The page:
Social Capital as a Determinant of Health in First Nations Communities

— John O'Neil and Cameron Mustard

Timeline: February 2001 - December 2002 (Completed)
Funding Amount: $154,331.00

What is this research Project about?

Social capital refers to the relationships, networks and norms in a community that, taken together, support collective action and strengthen the community. Examples of things that could contribute to social capital in a community include, participation in clubs, volunteering, sense of cohesion, shared beliefs and mutual trust. Research suggests that the concept of social capital is useful for improving our understanding of the health of population groups, including First Nations communities. This Project will develop culturally appropriate measures of social capital for First Nations communities to study the health of three First Nations communities in Manitoba.

How will this research be done?

The research will be carried out in two phases. In phase one, the concept of social capital will be examined and its relevance for First Nations communities will be explored through discussions between First Nations researchers and other members of their communities. In phase two, the results of these discussions will be used to establish specific measures of social capital for these First Nations communities and a questionnaire will be developed. Adult members of the communities will complete this questionnaire. The results of the questionnaire will be used to develop indicators of social capital and health in First Nations communities.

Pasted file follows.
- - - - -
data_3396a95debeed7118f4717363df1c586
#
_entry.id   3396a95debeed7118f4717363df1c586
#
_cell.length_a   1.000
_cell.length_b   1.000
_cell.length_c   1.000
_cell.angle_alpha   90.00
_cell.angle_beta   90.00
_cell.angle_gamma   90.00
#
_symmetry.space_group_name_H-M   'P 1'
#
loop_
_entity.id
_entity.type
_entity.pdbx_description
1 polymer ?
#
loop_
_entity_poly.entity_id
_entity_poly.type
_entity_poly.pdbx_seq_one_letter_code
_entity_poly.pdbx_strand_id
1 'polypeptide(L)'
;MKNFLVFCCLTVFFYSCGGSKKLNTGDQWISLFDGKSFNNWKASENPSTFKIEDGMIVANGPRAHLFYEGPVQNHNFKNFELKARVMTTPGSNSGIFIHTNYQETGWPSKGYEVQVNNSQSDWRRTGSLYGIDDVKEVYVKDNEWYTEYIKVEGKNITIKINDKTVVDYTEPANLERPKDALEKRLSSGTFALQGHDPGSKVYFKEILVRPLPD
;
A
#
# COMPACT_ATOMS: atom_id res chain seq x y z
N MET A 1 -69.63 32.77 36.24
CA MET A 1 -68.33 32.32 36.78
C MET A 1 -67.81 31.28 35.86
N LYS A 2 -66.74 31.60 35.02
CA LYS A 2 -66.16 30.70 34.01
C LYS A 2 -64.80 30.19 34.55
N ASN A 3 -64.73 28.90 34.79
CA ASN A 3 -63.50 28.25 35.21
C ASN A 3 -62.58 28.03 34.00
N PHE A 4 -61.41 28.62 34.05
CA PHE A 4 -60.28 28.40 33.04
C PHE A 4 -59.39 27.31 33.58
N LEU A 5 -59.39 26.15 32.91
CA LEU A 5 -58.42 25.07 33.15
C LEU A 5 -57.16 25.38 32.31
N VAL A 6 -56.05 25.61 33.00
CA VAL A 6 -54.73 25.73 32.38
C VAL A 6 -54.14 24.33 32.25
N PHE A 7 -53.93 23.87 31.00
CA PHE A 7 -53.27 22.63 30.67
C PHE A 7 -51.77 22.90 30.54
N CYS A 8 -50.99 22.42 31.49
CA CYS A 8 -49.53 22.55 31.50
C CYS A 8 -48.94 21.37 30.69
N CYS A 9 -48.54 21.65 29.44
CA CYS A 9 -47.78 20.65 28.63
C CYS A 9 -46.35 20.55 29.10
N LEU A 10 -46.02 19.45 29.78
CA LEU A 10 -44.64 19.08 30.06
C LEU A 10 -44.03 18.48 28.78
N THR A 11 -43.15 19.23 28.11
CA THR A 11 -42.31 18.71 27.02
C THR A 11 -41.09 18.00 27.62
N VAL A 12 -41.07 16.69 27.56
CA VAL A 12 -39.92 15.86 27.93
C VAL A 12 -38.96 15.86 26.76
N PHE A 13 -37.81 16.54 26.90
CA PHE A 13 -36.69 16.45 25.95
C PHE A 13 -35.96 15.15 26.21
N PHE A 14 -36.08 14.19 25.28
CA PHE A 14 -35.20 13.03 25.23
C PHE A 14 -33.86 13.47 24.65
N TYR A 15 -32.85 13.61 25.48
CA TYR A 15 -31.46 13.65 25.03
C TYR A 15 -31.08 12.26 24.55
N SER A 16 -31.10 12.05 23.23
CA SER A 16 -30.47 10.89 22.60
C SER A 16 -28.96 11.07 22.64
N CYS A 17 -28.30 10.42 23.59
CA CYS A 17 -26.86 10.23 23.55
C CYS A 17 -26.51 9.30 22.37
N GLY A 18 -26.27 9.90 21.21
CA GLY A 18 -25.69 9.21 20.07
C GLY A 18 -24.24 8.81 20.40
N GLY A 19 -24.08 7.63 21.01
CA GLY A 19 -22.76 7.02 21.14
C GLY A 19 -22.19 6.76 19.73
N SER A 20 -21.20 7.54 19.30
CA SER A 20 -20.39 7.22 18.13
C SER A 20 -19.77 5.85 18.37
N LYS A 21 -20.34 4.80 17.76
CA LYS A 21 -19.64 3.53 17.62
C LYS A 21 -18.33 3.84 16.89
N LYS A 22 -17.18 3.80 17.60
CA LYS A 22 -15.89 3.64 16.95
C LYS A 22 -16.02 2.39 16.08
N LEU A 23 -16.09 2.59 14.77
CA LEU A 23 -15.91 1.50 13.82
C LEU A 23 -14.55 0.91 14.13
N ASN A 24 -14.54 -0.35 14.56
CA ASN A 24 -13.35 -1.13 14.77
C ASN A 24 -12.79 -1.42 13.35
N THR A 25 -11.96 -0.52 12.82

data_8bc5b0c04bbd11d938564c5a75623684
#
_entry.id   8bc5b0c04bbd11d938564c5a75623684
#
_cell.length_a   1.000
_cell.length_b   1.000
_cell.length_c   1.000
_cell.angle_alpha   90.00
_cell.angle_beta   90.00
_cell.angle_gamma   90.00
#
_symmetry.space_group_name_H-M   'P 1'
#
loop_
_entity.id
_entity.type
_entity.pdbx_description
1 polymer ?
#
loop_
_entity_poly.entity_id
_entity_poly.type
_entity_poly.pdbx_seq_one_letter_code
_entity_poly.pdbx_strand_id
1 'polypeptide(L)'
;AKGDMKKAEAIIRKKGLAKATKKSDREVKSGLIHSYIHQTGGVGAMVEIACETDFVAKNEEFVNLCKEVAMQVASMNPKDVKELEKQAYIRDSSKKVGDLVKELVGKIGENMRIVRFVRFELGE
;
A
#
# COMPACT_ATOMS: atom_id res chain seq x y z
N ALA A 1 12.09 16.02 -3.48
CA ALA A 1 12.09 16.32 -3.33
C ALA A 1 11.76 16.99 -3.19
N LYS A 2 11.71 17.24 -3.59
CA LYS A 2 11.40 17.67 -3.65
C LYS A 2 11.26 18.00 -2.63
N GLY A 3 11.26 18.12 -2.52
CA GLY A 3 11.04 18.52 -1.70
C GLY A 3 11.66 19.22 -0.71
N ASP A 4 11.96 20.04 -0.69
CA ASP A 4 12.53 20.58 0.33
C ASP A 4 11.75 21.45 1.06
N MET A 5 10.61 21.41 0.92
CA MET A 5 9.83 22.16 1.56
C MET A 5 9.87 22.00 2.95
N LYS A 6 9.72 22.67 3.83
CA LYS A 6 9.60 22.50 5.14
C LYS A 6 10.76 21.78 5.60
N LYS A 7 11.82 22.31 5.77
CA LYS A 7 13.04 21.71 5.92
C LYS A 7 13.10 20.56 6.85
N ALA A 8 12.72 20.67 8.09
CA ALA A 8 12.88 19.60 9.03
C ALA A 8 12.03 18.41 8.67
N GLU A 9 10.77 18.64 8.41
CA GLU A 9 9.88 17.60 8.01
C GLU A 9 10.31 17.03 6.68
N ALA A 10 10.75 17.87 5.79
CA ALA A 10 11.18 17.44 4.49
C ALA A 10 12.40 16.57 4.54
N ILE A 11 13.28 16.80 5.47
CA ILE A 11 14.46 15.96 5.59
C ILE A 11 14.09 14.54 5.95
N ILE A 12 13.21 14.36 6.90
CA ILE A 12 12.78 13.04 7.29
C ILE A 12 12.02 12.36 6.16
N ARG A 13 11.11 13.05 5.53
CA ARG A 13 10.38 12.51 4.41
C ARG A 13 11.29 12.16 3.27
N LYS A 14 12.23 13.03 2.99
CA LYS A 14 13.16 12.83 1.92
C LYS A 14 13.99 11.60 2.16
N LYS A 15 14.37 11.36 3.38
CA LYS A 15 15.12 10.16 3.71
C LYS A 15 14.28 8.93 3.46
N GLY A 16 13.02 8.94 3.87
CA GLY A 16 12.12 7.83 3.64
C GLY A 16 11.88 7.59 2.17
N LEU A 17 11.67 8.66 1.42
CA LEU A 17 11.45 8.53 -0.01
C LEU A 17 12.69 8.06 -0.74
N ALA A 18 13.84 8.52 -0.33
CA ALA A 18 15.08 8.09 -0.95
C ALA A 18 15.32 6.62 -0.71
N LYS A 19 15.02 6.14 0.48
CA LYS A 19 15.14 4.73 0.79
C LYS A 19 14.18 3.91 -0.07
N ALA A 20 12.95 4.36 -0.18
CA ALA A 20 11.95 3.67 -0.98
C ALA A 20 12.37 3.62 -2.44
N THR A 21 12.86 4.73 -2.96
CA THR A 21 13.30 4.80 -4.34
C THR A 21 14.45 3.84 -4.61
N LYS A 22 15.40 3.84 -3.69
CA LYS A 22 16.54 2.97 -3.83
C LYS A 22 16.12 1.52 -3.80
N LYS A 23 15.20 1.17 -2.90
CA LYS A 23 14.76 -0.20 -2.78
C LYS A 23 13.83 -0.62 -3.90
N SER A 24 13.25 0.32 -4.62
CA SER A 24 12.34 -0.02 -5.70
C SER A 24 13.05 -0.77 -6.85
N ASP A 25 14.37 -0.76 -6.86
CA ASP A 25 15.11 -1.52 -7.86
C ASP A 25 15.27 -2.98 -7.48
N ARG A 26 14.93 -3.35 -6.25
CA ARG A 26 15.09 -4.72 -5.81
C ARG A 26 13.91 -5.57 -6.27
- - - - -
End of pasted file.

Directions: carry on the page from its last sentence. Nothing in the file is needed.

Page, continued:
Why is this research important?

The measurement tools that will be developed from this Project may be relevant to other First Nations communities in Canada. The research is being carried out in partnership with the Assembly of Manitoba Chiefs (AMC) via its Manitoba First Nations Health Information and Research (HIR) Committee. The results will partially address the AMC's goal to develop culturally-appropriate measures of social determinants of health for First Nations communities and will be widely circulated by the HIR committee and the research team. The social capital measurement tool will be relevant to several provincial and national studies on First Nations communities and health and will inform specific First Nations public policy initiatives.

John O'Neil
Centre for Aboriginal Health Research
Univeristy of Manitoba
Winnipeg, Man.


Cameron Mustard
Institute for Work and Health
Toronto, Ont.